A big chunk of the problems many organizations face is around influence. More specifically, the problems set in when employees and contributors feel that they no longer have the ability to have a level of influence or impact in an organization, and thus, their work feels more mechanical, is not appreciated, and there is little validation.
Now, influence here is subtle. It is not always about being involved in the decision-making or being in the cool meetings. Some people won’t, and frankly shouldn’t, be involved in certain decisions: when we have too many cooks in the kitchen, you get a mess. Or Arby’s. Choose your preferred mess.
The influence I am referring to here is the ability to feed into the overall culture and to help shape and craft the organization. If we want to build truly successful organizations, we need to create a culture in which the very best ideas and perspectives bubble to the surface. These ideas may come from SVPs or it may come from the dude who empties out the bins.
The point being, if we can figure out a formula in which people can feel they can feed into the culture and help shape it, you will build a stronger sense of belonging and people will stick around longer. A sense of empowerment like this keeps people around for the long haul. When people feel unengaged or pushed to the side, they will take the next shiny opportunity that bubbles up on LinkedIn.
Some Practical Things To Do So, we get what the challenge ahead is. How do we beat it? Well, while there are many books written on the subject, I believe there are ten simple approaches we can get started with.
You don’t have to execute them in this order (in fact, these are not in any specific order), and you may place different levels of importance in some of them. I do believe though, they are all important. Let’s take a spin through them.
1. Regularly inform
A lack of information is a killer in an organization. If an organization has problems and is working to resolve them, the knowledge and assurance of solving these challenges is of critical importance to share.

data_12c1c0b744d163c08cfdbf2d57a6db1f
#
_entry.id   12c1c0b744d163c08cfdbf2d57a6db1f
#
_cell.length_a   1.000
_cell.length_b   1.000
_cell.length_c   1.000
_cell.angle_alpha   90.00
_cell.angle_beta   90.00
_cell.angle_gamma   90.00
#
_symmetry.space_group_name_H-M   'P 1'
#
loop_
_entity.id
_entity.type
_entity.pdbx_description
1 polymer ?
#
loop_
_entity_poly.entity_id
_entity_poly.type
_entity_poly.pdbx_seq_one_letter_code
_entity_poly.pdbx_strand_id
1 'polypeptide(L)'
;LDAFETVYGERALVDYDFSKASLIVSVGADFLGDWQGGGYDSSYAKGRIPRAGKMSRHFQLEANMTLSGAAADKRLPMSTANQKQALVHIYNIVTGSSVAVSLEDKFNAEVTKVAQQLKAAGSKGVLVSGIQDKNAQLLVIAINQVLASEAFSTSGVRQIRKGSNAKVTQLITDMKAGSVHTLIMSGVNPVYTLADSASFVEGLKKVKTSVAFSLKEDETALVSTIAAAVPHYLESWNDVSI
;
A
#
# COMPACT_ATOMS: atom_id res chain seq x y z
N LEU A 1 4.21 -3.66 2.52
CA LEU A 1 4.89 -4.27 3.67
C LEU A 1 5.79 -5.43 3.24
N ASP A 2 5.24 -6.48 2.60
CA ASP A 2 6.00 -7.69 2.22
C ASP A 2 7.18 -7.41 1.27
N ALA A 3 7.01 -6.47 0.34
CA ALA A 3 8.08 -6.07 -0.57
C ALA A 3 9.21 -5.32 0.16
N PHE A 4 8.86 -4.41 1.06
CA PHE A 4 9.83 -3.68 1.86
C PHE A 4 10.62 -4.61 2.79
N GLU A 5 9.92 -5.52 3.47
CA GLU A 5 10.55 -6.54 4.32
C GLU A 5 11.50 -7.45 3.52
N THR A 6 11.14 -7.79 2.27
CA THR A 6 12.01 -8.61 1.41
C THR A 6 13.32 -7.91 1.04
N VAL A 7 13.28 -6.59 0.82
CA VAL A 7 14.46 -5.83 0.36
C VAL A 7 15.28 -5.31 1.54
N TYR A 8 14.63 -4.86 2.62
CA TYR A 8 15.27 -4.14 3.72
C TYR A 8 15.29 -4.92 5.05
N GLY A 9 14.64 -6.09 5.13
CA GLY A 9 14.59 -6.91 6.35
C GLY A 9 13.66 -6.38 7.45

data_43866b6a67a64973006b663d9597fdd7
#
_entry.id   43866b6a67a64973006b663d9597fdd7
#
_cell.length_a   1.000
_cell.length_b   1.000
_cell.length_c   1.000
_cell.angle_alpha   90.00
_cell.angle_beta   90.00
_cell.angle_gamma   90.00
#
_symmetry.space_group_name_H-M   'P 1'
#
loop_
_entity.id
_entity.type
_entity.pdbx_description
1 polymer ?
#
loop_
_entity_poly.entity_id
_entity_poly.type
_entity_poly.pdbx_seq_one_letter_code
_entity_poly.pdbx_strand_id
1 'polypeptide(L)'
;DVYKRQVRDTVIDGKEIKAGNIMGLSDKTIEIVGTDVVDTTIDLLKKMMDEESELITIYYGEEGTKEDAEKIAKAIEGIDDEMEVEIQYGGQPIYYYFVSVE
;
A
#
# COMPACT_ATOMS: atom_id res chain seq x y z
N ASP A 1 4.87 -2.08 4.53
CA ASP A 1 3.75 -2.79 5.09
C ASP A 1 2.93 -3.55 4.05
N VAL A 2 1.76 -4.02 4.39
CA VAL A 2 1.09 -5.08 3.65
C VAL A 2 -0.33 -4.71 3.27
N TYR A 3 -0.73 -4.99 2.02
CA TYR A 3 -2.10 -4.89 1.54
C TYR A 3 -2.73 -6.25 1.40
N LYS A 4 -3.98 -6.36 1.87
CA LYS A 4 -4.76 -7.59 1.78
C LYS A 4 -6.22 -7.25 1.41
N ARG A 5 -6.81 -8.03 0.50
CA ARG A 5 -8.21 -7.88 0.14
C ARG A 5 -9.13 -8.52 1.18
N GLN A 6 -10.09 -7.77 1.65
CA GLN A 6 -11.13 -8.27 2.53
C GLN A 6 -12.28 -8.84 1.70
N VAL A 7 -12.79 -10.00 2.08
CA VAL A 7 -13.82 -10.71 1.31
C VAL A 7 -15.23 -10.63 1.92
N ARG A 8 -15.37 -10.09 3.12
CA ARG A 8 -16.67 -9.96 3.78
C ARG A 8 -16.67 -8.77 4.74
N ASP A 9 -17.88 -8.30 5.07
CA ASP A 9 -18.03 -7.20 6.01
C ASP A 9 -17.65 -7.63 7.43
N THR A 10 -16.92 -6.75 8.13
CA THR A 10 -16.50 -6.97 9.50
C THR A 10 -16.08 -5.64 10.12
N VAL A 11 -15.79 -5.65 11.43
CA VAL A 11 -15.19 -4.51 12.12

In the Seven Habits, Covey talks about the importance of working on Important, and not just Urgent things. In the rush to solve problems we often forget to inform where changes, improvements, and engagement is happening. No one ever cried about getting too much clarity, but the inverse has resulted in a few gin and tonics in an evening.
There are two key types of updates here: informational and engagement. For the former, this is the communication to the wider organization. It is the memo, or if you are more adventurous, the podcast, video presentation, all-hands meeting or otherwise. These updates are useful, but everyone expects them to be very formal, lack specifics, and speak in generalities.
The latter, engagement updates, are within specific teams or with individuals. These should be more specific, and where appropriate, share some of the back-story. This gives a sense of feeling “in” on the story. Careful use of both approaches can do wondrous things to build a sense of engagement to leadership.
2. Be collaborative around the mission and values
Remember that mission statement you wrote and stuck on a web page or plaque somewhere? Yeah, so do we. Looked at it recently? Probably not.
Mission statements are often a broad and ambiguous statement, once written, and mostly forgotten. They are typically drafted by a select group of people, and everyone on the ground in service of that very mission typically feels rather disconnected from it.
Let’s change that. Dig out the mission statement and engage with your organization to bring it up to date. Have an interactive conversation about what people feel the broader goals and opportunities are, and take practical input from people and merge it into the mission. You will end up with a mission that is more specific, more representative, and in which people really felt a part of.
Do the same for your organizational values, code of conduct, and other key documents.
3. Provide opportunities for success
The very best organizations are ones where everyone has the opportunities to bring their creativity to the fold and further our overall mission and goals. The very worst organizations shut their people down because their business card doesn’t have the right thing written on it, or because of a clique of personalities.
We want an environment where everyone has the opportunity to step to the plate. An example of this was when I hired a translations coordinator for my team at Canonical. He did great work so I offered him opportunities to challenge himself and his skills. That same guy filled my shoes when I left the Canonical few years later.